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Fewlass Surname Ancestry Results

Our indexes 1000-1999 include entries for the spelling 'fewlass'. In the period you have requested, we have the following 3 records (displaying 1 to 3): 

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National ArchivesApprentices and clerks (1792)
Apprenticeship indentures and clerks' articles were subject to a 6d or 12d per pound stamp duty: the registers of the payments usually give the master's trade, address, and occupation, and the apprentice's name, as well as details of the date and length of the apprenticeship. 2 January to 31 December 1792. IR 1/35

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Apprentices and clerks
 (1792)
Bribed in Hull (1854)
A Bill for the Prevention of Bribery in the Election of Members to serve in Parliament for the Borough of Kingston-upon-Hull, passed 11 April 1854, stated that a commission of inquiry 30 August 1853 had found that over a hundred voters were bribed at one or more of the elections for the borough in 1841, 1847 and 1852: the names of those bribed, and those who gave the bribes, were listed in the bill, and all those persons were disqualified from any future parliamentary elections for the borough.

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Bribed in Hull
 (1854)
Chemists (1950)
The Royal Institute of Chemistry was founded in 1877, and was open only to British subjects (and also, in due course, to citizens of the newly-created Republic of Ireland). Associates of the institute (A. R. I. C.) qualified either by studying chemistry, physics, mathematics and an optional science for the institute's examination (which insisted on a high standard of practical laboratory efficiency); or by obtaining good honours degrees or equivalent qualifications, with chemistry as principal subject, and having undergone training in allied sciences. Associates of at least three years' standing could then be admitted to the Fellowship (F. R. I. C.) either by taking a further examination in a special branch of chemistry, or by submitting the results of work or evidence of experience sufficient to justify the Council in granting exemption from such further examination. This register of fellows and associates, correct to 31 August 1950, contains 11,545 names, arranged alphabetically, surname first (in capitals), with qualifications, current address, telephone number, and (in italics) a brief description of present post in the chemical industry. Finally, year of admission as associate (A.) (and, where appropriate, fellow (F.) is given on the right-hand side. With this may appear the notation (x) for a fellow of the Chemical Society, (y) for a member of the Society of Chemical Industry, or (z) for a joint subscriber to all three chartered bodies.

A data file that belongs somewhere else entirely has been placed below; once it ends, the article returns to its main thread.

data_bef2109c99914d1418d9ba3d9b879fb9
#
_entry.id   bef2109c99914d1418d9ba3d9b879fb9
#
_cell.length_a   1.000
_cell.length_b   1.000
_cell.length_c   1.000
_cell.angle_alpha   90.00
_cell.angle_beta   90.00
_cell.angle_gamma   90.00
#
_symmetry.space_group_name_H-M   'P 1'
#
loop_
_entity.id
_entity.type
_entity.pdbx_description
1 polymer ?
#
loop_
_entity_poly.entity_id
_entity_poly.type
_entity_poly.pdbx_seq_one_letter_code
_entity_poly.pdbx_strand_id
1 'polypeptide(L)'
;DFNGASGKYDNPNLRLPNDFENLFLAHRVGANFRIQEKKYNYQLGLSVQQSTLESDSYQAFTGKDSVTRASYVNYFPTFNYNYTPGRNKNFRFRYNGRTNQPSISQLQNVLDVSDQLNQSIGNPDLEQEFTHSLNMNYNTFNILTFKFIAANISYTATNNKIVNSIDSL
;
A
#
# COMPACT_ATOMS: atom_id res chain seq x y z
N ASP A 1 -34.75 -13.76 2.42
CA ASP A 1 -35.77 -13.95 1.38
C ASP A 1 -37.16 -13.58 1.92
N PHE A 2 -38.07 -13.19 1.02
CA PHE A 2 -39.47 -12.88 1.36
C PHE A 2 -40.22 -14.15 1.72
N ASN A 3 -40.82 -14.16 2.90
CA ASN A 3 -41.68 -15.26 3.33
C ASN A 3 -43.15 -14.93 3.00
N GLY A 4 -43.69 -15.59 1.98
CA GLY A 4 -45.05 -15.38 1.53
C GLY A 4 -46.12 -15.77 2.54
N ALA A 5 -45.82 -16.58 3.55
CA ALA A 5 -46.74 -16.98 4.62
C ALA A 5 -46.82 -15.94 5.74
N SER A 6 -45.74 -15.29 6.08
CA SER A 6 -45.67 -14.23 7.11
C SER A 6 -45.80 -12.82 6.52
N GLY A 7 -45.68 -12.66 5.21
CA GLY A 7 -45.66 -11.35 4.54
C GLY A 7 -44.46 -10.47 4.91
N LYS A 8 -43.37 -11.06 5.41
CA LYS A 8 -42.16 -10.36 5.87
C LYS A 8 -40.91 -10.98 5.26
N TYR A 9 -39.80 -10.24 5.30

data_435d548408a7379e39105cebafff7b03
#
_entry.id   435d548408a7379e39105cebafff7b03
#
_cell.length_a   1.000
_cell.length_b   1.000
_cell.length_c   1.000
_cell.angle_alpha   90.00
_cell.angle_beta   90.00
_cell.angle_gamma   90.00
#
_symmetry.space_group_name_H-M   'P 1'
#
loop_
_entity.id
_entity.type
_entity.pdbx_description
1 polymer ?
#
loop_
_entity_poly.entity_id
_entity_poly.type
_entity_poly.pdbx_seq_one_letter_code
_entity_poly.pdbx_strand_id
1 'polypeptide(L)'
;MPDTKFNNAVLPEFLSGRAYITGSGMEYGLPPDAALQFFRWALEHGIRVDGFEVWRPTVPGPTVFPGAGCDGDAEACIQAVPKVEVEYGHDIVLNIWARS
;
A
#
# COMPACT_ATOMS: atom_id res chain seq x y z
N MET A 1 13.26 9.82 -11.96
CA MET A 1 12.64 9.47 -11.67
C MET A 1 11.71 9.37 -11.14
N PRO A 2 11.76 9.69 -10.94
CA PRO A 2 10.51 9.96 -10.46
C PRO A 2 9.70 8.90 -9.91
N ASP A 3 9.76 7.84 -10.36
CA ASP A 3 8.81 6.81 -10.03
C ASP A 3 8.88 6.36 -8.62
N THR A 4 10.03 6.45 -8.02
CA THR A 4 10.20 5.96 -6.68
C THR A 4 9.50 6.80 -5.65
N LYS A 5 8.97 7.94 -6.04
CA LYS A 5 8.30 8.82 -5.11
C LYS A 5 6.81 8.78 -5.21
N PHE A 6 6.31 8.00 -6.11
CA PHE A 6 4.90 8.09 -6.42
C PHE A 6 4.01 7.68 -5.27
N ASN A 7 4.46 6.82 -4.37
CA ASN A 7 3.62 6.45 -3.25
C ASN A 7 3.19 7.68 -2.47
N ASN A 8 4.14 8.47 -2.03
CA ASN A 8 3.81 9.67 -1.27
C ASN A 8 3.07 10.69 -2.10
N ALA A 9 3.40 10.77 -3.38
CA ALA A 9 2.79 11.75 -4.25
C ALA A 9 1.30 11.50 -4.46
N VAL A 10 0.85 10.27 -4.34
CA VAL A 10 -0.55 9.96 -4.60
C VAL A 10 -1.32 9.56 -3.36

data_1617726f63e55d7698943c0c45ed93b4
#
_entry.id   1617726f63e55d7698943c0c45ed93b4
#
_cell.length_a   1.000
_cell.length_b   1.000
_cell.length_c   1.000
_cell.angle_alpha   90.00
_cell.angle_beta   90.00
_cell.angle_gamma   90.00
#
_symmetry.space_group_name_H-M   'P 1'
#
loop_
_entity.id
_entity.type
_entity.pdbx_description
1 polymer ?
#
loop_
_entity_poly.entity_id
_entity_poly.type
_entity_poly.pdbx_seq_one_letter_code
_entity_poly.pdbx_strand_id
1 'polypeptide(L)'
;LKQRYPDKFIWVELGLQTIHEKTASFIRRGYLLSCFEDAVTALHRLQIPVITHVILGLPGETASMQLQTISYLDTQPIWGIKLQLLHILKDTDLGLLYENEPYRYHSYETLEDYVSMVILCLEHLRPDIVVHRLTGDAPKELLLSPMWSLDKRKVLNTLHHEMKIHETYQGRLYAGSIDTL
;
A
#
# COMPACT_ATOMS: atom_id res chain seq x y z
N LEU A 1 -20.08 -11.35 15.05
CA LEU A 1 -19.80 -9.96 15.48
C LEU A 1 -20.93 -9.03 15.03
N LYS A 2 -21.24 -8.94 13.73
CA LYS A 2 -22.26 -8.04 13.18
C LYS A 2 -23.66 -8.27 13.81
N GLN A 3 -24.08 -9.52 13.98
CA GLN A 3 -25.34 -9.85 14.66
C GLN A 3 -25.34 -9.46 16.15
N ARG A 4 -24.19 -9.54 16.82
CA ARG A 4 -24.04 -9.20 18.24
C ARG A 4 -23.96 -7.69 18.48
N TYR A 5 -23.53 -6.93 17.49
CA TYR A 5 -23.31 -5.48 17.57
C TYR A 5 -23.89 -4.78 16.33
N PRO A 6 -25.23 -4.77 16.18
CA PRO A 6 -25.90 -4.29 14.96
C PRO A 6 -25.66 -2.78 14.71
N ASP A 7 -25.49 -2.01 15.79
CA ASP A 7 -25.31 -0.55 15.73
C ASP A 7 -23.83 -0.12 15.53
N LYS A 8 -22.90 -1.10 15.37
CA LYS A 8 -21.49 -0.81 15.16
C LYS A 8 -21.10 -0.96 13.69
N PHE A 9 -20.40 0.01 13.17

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Chemists
 (1950)
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